2. Materials and Methods

Studied regions consisted of three provinces including Kohgiluyeh and Bouyer Ahmad, Fars and Chaharmahal and Bakhtiari. Kohgiluyeh and Bouyer Ahmad province is located southwest of Iran between (29° 52' to 31° 26' N, 49° 55' to 51° 53"E); Fars province is located in south of Iran (27° 3' to 31° 40' N, 50° 36' to 55° 35"E); Chaharmahal and Bakhtiari province is among mountainous areas of the central plateau of Iran (31° 9' to 32° 38' N, 49° 30' to 51° 26'E) (Figure 1).

Figure 1: The geographical situation of the studied provinces (1: Kohgiluyeh and Boyer Ahmad, 2: Fars and 3: Chaharmahal and Bakhtiari) in Iran.

As shown in Figure 2, the minimum height is related to Lar, Lamerd and Dogonbadan stations and the maximum height is associated with Koohrang, Lordegan, Shahrekord, Yasuj stations.

Figure 2: Topography of the studied regions (Kohgiluyeh and Bouyer Ahmad, Fars and Chaharmahal and Bakhtiari).

As noted in Figure 3, the minimum temperature is related to Koohrang station in Chaharmahal and Bakhtiari and the maximum temperature is associated with Lar and Lamerd stations.

Figure 3: The average temperature (°C) in the studied regions.

2.1 Thermal thresholds

Plants need three thermal thresholds of minimum, maximum and optimum temperatures called main heating degrees or main points for their biological activity [8].

The base temperature: Minimum temperature below which no growth occurs. The base temperature differs in terms of plant species and growth stages. For example, the base temperature for wheat and barley is 3-4.5°C [9].

Optimum temperature: As temperature of thermal base increases, plant growth gradually increases and maximum growth occurs at a certain temperature, varying in terms of plant species and growth stage which is called optimum temperature. Optimum temperatures for wheat and barley are 25°C and 20°C, respectively.

Maximum temperature: As temperature gradually increases and passes the desired temperature, plant growth gradually decreases and growth completely stops after a maximum temperature which is different in terms of plant species and growth stage. The mentioned threshold is called maximum plant species temperature. Maximum temperature for wheat is 30- 32°C and for barely is 38-40°C. At temperatures higher and lower than the optimum range, pregermination metabolic activity is reduced [10]. Lower temperature prevents germination and results in seed decay. Temperature above the optimum temperature may cause seed recession.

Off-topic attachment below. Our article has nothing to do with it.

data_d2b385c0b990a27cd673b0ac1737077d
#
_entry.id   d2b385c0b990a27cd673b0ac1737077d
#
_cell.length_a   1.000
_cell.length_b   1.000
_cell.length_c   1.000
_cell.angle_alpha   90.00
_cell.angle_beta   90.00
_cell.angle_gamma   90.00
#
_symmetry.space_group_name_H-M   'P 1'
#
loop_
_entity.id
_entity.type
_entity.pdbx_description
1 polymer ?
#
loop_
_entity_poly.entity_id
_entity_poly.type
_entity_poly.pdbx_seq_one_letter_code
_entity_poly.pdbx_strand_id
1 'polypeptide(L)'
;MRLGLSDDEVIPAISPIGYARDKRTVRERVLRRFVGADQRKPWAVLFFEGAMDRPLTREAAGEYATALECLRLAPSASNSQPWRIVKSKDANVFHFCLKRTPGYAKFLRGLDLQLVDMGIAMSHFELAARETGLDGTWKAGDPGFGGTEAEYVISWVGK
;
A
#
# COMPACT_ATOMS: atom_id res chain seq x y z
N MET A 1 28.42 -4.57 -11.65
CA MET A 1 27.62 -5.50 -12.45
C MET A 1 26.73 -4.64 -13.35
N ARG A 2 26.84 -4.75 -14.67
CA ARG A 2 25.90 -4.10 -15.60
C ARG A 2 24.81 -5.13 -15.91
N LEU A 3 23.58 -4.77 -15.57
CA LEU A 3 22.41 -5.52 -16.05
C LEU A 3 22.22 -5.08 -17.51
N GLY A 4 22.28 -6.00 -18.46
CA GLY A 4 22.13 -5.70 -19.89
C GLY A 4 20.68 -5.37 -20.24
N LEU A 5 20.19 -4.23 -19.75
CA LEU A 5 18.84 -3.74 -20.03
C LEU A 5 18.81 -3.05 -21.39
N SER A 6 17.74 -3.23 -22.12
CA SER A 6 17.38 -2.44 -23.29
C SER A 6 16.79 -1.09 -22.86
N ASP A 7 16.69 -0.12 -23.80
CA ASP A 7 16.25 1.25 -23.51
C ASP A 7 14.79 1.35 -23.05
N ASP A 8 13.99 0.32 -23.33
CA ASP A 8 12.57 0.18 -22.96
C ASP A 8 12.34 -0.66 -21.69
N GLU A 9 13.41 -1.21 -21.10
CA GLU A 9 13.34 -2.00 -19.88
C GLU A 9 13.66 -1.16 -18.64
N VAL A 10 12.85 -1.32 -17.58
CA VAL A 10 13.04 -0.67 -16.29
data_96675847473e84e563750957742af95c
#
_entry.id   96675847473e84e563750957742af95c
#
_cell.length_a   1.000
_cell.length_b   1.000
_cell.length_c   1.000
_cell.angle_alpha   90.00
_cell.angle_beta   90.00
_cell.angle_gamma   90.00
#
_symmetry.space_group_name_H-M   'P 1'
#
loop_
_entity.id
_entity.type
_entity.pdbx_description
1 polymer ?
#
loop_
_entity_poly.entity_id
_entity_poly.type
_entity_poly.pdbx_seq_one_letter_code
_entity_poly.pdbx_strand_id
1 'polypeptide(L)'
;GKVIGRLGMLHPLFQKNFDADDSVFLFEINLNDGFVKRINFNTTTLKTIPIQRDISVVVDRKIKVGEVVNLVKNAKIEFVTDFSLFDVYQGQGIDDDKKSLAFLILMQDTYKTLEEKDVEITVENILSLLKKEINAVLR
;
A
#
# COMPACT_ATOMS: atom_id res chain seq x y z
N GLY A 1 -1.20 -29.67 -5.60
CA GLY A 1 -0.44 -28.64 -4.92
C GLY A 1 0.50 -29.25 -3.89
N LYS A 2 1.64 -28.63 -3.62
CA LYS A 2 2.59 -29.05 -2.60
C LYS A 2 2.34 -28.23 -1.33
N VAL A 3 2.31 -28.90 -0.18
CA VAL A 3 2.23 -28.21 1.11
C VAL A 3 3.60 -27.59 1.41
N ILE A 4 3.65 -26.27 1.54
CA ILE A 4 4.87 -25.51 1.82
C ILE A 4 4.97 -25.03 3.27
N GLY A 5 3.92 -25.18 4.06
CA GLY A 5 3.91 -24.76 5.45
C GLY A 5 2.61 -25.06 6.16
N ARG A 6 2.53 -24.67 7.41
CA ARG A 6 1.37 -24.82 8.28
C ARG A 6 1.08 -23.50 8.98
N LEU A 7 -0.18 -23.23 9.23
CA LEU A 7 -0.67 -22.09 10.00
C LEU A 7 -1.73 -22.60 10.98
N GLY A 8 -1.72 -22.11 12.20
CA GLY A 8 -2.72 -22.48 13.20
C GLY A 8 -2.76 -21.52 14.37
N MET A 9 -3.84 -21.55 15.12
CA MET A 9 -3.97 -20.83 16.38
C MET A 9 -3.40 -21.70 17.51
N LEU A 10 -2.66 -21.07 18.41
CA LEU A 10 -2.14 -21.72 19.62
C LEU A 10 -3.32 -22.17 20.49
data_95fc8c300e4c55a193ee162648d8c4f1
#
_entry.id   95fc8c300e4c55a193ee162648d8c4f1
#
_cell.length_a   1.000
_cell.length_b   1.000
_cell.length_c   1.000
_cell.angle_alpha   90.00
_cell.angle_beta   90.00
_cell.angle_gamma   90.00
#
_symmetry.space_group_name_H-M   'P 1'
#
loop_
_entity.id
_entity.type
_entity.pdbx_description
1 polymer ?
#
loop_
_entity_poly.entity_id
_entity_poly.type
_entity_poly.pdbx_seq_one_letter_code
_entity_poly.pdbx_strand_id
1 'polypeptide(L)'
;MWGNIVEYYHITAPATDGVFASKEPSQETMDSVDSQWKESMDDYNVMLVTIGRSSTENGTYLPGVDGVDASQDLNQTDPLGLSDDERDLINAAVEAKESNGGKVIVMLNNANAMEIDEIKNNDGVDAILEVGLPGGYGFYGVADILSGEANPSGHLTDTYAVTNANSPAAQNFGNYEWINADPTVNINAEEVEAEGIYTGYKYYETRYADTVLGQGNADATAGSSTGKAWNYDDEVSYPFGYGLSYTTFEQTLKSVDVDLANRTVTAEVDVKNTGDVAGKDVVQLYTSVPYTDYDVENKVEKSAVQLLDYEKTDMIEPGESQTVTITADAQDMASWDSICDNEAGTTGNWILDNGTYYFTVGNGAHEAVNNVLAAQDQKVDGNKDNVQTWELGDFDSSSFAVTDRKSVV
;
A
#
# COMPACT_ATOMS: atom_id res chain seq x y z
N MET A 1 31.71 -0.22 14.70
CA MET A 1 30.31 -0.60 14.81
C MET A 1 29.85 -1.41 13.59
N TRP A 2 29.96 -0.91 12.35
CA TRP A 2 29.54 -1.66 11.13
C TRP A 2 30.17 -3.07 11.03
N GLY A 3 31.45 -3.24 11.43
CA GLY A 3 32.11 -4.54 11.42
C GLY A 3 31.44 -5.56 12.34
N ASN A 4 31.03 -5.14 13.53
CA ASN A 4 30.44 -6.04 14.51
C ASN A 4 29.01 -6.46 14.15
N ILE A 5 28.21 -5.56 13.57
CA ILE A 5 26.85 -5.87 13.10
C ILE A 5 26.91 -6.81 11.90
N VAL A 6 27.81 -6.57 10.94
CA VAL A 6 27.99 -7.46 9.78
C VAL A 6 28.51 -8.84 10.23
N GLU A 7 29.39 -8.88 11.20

Thermal Units: It is stated for the first time in 1735 that the total daily temperature of the air in the shade between two stages of plant growth is constant for a particular species of plant. The concept of thermal units or degrees day represents the relationship between plant growth and the air temperature [11]. The concept indicates a direct linear relationship between growth and air temperature. Degrees day is the mean deviation of daily temperature from a minimum thermal threshold. It is the minimum threshold temperature below which no growth happens. Degrees day is calculated by subtracting the base temperature from the average daily temperature [12]. As the factors and interactions that alter the thermal units are very complicated in nonirrigated conditions, so the use of a thermal unit which has been calculated for a certain area and season is hardly acceptable for different regions and seasons. Thus, in the present circumstances there is no choice but to conduct experiments in each area and every season. The use of soil temperature rather than air temperature makes thermal units more accurate when the plant is out of the soil, because at this stage the plant is mostly influenced by soil temperature.

Total of annual thermal units: Thermal units include from the beginning of rainfall equal to or more than 5 mm in autumn to the end of June. This scenario also includes the amount of thermal units of the air, soil surface and a 5 cm depth of soil.

Total thermal units of autumn: These include total thermal units from the date of the start of precipitation equal to or more than 5 mm to the beginning of the winter for the air, soil surface and 5cm depth of soil.

The total thermal units into separate stages: These include total thermal units for each of the stages from the date of planting to maturity of the product for the air, soil surface and 5 cm depth of soil [12].

2.2 Kohgiluyeh and Bouyer Ahmad province